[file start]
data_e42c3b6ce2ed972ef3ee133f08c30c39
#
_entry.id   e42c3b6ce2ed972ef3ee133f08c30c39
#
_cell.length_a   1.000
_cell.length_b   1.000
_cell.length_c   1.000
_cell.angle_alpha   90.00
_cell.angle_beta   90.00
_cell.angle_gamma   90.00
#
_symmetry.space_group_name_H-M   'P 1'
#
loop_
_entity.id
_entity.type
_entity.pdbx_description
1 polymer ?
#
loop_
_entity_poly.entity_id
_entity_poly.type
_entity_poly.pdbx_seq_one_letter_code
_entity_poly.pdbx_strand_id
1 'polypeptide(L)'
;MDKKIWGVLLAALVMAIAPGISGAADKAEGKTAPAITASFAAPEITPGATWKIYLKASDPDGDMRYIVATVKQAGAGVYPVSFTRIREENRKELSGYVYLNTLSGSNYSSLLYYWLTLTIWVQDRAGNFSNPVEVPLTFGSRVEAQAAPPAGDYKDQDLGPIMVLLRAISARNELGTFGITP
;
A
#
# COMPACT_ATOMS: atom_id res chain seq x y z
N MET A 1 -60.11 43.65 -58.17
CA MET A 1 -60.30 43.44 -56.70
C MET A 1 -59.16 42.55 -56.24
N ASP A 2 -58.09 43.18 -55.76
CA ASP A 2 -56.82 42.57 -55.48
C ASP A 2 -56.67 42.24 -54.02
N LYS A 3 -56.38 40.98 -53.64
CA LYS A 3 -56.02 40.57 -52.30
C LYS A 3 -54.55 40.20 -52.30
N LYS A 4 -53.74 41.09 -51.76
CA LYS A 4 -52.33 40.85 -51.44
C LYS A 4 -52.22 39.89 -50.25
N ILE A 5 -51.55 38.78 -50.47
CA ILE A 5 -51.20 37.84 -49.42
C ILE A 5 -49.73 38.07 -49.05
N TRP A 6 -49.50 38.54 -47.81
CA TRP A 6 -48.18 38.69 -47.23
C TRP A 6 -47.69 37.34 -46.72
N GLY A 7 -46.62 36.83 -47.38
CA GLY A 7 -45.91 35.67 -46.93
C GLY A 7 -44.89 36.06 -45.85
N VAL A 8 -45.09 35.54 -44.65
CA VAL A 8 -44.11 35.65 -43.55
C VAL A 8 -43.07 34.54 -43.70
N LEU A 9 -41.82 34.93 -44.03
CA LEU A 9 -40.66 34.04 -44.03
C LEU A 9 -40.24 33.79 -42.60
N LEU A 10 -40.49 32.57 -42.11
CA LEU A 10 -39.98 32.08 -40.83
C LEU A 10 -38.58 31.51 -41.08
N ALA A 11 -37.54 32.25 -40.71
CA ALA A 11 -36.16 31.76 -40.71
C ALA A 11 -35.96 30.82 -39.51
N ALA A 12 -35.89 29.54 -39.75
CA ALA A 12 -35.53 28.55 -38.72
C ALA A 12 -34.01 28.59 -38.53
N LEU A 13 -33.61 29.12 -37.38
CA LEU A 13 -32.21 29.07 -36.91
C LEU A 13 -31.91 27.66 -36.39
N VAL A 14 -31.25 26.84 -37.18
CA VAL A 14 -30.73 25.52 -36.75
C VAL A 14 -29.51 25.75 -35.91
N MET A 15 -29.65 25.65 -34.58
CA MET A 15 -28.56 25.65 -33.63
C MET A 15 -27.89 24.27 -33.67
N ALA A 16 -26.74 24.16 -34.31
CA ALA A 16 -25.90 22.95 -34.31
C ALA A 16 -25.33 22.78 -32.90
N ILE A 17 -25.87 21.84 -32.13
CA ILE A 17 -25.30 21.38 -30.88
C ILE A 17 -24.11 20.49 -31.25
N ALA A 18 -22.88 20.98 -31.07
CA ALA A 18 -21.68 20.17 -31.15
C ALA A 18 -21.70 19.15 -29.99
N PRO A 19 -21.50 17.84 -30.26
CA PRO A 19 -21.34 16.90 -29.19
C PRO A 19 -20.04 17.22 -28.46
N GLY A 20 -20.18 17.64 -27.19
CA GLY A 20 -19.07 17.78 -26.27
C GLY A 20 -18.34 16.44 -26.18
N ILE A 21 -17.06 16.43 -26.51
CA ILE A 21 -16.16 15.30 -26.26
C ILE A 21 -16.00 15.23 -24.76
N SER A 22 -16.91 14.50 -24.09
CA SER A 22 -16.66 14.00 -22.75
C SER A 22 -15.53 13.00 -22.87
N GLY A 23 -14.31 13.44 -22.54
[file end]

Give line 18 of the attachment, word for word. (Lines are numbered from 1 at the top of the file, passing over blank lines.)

1 polymer ?